HHS projected that all of its proposed Section 1557 changes will result in approximately $3.6 billion in undiscounted cost savings over the first five years after implementation, primarily from eliminating the notice and tagline requirements.43 HHS asserted that its original cost projections for the notice and tagline requirements only accounted for “employee time required to initially download, print, and post notices in public areas, but did not count the recurring costs of paper, ink/toner, and additional postage for the required initial or subsequent mailings of these notices.”44

While these rights do not arise solely from regulation, HHS also proposes eliminating provisions that recognize the right of private individuals and entities to file lawsuits in federal court to challenge alleged violations of Section 1557. HHS also would eliminate the regulation that provides that money damages are available to compensate those injured by violations of Section 1557. In “no longer assert[ing] that a private right of action exists for parties to sue covered entities for any and all alleged violations of the proposed rule,”45 HHS effectively delegates to the courts whether an individual has a right to sue to enforce Section 1557.

Scope of Applicability

Covered Entities Receiving Federal Financial Assistance

HHS proposes narrowing the scope of the regulations to cover only the specific programs and activities that receive federal funding, and not all operations, of health insurers that are not principally engaged in the business of providing health care. The existing rule applies Section 1557’s non-discrimination protections broadly to health programs and activities, defining them to include all operations of an entity receiving federal financial assistance that is principally engaged in the provision or administration of health-related services or health-related insurance coverage. For example, under the current regulation, all health plans offered by an issuer that participates in a Marketplace are subject to Section 1557.46 Under the proposed change, if this issuer is not principally engaged in the business of providing health care (as opposed to health insurance), only its Marketplace plans would be covered and any plans it offers outside the Marketplace would not be subject to Section 1557. The proposed change also means that the regulations “would generally not apply to short term limited duration insurance.”47 In support of the proposed change, HHS states that the “‘business of providing . . . health care’ differs substantially from the business of providing health insurance coverage (or other health coverage) for such health care.”48 The end result is to reduce the number and type of entities required to comply with Section 1557’s non-discrimination protections.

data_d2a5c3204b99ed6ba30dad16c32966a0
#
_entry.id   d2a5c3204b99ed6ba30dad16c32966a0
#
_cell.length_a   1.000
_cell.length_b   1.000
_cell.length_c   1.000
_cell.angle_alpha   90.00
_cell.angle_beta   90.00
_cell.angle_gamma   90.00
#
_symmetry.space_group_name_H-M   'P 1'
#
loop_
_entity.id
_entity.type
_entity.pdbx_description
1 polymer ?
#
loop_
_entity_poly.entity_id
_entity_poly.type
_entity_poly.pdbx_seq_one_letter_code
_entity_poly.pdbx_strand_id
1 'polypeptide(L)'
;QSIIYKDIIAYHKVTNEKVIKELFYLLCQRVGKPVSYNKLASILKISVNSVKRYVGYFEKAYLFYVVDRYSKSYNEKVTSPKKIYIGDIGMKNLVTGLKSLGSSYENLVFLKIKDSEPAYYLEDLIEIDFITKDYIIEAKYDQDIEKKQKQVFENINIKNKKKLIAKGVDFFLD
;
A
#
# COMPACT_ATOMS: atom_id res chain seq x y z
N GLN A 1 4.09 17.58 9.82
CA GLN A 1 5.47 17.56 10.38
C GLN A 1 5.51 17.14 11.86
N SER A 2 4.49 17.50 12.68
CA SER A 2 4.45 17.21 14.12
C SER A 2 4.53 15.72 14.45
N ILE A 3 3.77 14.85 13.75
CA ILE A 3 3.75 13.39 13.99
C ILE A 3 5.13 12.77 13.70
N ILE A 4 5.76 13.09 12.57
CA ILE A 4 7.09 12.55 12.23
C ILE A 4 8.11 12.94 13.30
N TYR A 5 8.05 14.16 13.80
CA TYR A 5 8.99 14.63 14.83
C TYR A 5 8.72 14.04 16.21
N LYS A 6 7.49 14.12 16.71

HHS programs and activities

HHS also would apply the regulations only to health programs and activities that it administers under ACA Title I (Marketplaces), instead of all HHS-administered programs and activities. Health programs and activities conducted by HHS outside ACA Title I include other CMS programs and activities, the Health Services Research Administration (such as clinics operated by the National Health Service Corps), the Centers for Disease Control, the Indian Health Services (including IHS tribal hospitals), and the Substance Abuse and Mental Health Services Administration.49 Under the proposed change, these HHS programs would not be subject to the Section 1557 regulations.

discrimination based on association

HHS proposes eliminating the prohibition against discrimination based on an individual’s association or relationship with someone else based on that other person’s race, color, national origin, sex, age, or disability. These grounds for discrimination are recognized by the current Section 1557 regulations. Examples of discrimination based on association that would no longer be recognized by the proposed regulations include a doctor refusing to see a white patient because the patient has a biracial child or a health plan issuer excluding a provider from its network because the provider’s patients are primarily LEP individuals.50 A hearing parent who is required by a hospital to interpret for her deaf child would no longer be able to pursue a discrimination claim based on association under the Section 1557 regulations.51

Disability Discrimination

HHS does not propose specific changes to Section 1557’s regulations prohibiting discrimination based on disability, but it does request public comment on whether some of these provisions should be changed. Specifically, HHS seeks comment on whether entities with less than 15 employees should be exempt from the requirement to provide auxiliary aids and services to ensure effective communication with people with disabilities;52 whether all covered entities should be subject to the architectural standards applicable to public buildings, especially with regard to multi-story building elevator and TTY requirements;53 and whether the provision requiring covered entities to make reasonable modifications in policies, practices, and procedures to avoid disability-based discrimination should be revised to include an exemption for undue hardship, in addition to the existing exemption when doing so would fundamentally alter the nature of the program or activity.54 These changes would restrict the current provisions that prohibit disability-based discrimination and ensure equal access.